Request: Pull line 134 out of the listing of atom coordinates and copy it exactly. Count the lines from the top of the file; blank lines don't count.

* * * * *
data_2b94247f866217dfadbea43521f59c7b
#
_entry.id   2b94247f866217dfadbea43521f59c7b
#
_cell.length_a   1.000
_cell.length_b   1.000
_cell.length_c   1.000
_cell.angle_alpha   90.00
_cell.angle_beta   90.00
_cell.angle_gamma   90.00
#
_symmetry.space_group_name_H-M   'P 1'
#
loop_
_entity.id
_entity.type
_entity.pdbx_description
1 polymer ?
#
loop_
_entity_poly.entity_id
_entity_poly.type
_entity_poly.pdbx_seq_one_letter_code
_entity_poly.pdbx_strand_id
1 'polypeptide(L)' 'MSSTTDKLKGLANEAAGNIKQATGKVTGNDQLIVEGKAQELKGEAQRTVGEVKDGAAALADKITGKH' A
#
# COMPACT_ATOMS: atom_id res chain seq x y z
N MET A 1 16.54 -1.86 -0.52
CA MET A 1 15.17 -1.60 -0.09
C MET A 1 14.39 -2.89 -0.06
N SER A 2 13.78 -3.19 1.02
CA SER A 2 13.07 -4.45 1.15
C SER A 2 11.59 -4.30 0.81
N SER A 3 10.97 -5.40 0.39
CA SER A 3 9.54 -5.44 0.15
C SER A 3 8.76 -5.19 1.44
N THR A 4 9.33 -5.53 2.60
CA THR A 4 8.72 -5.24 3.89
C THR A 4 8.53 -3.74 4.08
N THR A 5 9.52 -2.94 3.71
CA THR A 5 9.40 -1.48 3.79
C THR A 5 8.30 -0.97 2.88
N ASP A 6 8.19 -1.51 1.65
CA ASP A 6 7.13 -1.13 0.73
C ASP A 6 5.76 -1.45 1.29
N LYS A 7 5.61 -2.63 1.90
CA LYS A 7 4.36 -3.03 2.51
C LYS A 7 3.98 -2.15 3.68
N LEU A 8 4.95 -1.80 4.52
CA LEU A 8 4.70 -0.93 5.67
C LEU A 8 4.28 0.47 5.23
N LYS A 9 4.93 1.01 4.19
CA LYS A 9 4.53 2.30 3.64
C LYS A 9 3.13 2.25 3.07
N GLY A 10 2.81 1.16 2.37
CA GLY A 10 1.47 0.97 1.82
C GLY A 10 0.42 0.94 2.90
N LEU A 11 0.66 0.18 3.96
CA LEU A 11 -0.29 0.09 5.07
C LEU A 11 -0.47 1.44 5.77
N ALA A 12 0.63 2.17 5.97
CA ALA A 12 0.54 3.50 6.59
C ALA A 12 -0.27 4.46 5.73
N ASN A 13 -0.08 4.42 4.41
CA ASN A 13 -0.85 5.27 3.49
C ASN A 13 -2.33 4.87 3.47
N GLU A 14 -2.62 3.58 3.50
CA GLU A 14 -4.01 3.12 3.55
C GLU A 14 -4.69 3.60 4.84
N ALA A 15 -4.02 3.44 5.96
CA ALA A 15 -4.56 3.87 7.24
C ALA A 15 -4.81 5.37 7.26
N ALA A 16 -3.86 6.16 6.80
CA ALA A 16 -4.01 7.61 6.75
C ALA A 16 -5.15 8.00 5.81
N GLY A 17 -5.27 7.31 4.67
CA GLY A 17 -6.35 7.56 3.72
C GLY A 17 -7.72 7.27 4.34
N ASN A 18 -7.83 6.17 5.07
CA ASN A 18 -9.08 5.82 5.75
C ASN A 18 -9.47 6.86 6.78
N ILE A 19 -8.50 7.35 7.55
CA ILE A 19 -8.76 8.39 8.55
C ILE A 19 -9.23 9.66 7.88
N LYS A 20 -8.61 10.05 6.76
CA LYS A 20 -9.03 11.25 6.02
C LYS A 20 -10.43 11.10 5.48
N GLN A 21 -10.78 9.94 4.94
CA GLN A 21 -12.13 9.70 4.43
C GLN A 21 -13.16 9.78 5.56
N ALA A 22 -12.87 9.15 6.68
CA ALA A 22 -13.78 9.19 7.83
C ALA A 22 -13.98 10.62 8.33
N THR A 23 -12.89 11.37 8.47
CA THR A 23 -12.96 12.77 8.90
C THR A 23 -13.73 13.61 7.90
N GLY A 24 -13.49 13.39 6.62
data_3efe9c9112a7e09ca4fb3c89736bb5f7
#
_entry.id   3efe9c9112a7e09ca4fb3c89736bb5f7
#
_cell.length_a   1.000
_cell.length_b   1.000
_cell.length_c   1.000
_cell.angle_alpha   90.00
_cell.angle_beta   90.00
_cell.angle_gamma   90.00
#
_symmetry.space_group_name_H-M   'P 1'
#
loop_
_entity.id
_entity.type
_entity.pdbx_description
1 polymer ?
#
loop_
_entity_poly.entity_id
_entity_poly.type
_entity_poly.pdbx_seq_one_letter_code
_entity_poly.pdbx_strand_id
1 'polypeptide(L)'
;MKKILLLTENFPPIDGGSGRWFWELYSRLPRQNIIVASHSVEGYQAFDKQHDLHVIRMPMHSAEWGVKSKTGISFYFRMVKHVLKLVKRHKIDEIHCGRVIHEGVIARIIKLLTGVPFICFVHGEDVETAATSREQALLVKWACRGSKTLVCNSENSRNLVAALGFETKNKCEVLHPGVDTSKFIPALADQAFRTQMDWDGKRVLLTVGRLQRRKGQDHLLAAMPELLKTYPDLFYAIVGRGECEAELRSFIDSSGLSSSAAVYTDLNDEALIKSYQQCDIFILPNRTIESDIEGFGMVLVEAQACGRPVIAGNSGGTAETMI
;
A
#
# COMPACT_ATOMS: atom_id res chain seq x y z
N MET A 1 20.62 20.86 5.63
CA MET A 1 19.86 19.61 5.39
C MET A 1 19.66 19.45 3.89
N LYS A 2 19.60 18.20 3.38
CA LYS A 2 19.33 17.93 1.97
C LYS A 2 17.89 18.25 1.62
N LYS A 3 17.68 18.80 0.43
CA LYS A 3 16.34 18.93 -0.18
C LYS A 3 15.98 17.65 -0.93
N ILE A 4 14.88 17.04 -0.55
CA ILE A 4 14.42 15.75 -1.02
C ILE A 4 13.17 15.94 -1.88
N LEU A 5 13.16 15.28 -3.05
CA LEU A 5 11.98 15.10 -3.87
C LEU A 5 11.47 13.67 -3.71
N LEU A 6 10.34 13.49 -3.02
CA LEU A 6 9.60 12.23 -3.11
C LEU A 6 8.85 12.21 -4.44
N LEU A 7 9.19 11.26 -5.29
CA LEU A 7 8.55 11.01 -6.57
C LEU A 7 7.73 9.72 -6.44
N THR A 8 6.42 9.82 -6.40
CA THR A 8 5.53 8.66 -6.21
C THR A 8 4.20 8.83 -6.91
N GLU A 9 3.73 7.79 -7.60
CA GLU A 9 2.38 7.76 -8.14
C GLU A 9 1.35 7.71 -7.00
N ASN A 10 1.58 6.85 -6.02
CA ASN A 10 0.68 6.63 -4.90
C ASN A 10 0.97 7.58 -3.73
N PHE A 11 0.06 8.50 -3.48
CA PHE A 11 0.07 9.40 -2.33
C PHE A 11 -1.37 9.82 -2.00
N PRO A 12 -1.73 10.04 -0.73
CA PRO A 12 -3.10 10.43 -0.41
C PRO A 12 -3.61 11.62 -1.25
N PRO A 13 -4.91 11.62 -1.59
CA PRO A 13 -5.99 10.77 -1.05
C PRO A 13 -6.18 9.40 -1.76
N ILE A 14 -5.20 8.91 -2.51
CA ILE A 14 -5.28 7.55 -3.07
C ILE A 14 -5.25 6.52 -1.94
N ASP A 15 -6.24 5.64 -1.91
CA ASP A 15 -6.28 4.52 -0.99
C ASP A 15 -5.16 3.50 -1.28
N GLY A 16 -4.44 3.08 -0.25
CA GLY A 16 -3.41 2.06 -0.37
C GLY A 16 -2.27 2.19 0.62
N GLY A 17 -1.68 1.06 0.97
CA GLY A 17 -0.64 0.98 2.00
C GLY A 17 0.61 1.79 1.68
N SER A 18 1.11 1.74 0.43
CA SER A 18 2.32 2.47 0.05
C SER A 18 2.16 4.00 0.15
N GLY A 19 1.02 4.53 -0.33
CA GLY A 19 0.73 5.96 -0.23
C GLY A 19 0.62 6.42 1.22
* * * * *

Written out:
N LYS A 3 17.68 18.80 0.43